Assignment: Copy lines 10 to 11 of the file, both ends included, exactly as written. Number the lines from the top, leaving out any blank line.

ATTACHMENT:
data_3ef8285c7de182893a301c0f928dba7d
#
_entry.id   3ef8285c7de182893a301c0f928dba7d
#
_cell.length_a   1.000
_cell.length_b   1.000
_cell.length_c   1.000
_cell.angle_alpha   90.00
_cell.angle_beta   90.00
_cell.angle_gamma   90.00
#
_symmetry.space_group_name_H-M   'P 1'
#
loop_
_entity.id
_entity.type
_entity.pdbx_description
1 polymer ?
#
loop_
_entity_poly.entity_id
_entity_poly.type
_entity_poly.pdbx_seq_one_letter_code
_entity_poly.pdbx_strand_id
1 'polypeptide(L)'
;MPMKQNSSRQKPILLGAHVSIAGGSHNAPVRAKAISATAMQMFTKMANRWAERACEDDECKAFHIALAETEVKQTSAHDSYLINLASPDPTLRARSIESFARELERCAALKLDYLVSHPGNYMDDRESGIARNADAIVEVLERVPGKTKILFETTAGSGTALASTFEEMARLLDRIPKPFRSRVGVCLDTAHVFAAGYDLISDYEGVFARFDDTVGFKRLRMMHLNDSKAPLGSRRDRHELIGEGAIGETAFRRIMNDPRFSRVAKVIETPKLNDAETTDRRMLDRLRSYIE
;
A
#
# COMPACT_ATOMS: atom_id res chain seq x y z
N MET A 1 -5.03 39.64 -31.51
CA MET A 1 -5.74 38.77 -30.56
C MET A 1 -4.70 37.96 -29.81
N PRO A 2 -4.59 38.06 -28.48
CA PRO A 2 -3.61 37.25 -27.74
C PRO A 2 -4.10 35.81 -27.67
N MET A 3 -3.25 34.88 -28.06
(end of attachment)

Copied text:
_cell.angle_gamma   90.00
#